– notes, frequently asked questions and useful links from the archivist and curator of manuscripts at Balliol College, University of Oxford. Opinions expressed are the author's own.

conservation survey notes 7

??????????It’s usual to come across occasional production repairs of parchment in medieval books, but today’s example (Balliol MS 210) we immediately named Frankenbook! There are numerous pages with multiple stitched tears each, and in most cases the stitches have been left in, leaving long, bumpy dents in the facing page.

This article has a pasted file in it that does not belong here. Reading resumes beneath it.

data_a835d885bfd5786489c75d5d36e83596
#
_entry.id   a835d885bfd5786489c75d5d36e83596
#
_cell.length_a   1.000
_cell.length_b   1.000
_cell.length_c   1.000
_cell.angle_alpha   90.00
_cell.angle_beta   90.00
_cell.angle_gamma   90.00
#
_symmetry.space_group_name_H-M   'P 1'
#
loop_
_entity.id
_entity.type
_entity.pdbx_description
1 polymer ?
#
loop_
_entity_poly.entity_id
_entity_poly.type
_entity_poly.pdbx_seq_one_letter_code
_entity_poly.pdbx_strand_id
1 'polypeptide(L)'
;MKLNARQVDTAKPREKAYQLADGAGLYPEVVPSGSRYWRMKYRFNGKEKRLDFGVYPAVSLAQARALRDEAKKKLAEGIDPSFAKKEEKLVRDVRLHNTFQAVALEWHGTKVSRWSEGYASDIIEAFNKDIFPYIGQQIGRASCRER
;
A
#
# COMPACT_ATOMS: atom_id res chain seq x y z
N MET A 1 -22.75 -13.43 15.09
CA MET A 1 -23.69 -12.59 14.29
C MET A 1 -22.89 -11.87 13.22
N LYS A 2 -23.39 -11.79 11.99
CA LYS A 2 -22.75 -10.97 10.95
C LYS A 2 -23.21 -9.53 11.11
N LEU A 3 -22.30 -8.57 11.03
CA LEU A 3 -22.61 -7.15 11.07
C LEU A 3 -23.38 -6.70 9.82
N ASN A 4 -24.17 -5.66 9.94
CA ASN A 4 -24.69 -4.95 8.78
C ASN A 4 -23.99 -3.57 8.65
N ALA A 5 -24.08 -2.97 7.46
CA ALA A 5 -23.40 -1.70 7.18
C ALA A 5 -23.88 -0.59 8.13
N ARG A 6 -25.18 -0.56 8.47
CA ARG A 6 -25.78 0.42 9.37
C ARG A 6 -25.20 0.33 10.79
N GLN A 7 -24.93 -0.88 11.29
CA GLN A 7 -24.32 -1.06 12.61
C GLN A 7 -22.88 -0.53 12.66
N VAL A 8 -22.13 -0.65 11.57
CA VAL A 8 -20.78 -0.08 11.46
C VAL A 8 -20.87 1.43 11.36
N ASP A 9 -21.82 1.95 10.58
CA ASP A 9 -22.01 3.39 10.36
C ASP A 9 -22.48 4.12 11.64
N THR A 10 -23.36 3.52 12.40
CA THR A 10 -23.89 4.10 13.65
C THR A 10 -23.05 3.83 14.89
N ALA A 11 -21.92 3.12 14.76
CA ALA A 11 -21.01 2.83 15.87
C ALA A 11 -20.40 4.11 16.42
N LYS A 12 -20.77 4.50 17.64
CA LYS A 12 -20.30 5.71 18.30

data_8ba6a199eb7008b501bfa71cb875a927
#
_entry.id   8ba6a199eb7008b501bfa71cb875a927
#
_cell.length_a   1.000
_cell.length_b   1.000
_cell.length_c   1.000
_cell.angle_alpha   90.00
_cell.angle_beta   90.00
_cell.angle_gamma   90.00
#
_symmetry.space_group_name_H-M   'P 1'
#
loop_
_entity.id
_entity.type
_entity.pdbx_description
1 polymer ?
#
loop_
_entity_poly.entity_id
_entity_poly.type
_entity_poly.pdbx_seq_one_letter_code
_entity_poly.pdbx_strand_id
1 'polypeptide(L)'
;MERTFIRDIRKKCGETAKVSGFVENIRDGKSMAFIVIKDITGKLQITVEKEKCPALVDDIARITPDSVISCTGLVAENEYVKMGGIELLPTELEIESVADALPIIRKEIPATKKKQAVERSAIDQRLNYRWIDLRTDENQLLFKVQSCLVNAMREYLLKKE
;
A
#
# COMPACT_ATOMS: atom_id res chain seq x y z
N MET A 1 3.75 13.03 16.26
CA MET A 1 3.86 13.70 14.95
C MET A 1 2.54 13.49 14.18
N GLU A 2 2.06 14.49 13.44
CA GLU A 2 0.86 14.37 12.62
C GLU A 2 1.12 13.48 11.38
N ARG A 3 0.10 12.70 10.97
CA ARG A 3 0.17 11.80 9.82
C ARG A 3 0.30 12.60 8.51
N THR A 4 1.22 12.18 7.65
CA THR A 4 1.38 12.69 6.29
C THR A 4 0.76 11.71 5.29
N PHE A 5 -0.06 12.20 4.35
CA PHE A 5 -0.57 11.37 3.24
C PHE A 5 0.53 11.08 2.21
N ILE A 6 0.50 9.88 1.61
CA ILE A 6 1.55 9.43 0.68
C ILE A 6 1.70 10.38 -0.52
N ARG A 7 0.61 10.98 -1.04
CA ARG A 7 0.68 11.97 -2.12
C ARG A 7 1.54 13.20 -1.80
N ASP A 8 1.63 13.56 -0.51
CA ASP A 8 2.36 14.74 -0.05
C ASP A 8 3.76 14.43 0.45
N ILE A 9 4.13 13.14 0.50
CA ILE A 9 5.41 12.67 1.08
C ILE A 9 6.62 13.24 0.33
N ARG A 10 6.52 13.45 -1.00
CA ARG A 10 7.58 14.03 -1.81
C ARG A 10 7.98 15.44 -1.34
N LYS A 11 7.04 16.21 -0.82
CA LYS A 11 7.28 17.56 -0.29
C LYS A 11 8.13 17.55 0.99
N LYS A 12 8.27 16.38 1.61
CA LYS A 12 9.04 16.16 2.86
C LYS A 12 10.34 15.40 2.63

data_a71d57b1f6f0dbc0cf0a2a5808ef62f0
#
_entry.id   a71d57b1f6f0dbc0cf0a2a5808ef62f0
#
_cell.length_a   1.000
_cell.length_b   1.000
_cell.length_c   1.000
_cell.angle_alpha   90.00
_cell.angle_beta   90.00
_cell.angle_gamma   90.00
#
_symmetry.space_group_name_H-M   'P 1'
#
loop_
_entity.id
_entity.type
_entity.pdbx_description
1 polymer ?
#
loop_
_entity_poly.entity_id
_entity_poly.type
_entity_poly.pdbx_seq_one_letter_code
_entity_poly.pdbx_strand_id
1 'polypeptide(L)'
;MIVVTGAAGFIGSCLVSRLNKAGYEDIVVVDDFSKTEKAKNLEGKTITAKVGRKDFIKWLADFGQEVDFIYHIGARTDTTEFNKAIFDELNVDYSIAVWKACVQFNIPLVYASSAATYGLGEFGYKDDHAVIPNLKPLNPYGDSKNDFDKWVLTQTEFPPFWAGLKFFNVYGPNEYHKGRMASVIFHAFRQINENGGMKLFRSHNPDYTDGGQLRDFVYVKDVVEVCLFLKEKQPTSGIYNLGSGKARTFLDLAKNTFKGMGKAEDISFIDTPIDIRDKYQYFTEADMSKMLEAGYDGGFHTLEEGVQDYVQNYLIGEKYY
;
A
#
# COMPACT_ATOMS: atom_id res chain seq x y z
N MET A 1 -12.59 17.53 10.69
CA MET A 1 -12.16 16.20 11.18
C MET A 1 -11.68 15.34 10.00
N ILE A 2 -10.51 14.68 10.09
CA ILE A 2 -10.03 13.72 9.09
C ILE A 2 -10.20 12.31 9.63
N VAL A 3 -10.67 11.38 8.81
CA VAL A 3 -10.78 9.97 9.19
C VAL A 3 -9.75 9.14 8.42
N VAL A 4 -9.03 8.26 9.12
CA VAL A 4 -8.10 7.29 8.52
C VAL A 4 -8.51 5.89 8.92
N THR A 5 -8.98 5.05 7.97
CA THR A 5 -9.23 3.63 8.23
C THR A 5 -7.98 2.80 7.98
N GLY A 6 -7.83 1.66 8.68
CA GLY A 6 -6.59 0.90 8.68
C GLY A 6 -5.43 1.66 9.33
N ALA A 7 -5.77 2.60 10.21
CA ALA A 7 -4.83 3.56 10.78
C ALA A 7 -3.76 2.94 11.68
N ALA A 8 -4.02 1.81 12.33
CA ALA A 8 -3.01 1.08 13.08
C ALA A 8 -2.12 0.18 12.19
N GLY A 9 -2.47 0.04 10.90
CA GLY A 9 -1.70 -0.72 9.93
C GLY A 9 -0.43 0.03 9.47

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The parchment-making process involves a lot of scraping and stretching, so tears in the skin are inevitable during production – they are usually stitched up while the skin is still wet. I’m reliably informed that this is very difficult, and the sewing as a result is often rather crude. The stitched area tends to be lumpy when dried, and the stitches themselves are often removed at a later stage to make the page lie flatter against its neighbours. This can leave either a slit edged on two sides by stitch holes, or a narrow rectangular hole (example in the photo above). It is often clear that these cuts/repairs have been made before the book was written because the text is written around the hole – example below, leaving space around the ‘scarred’ area. In this case the stitches have been scraped rather than removed, but the surface is still not flat enough for writing on.

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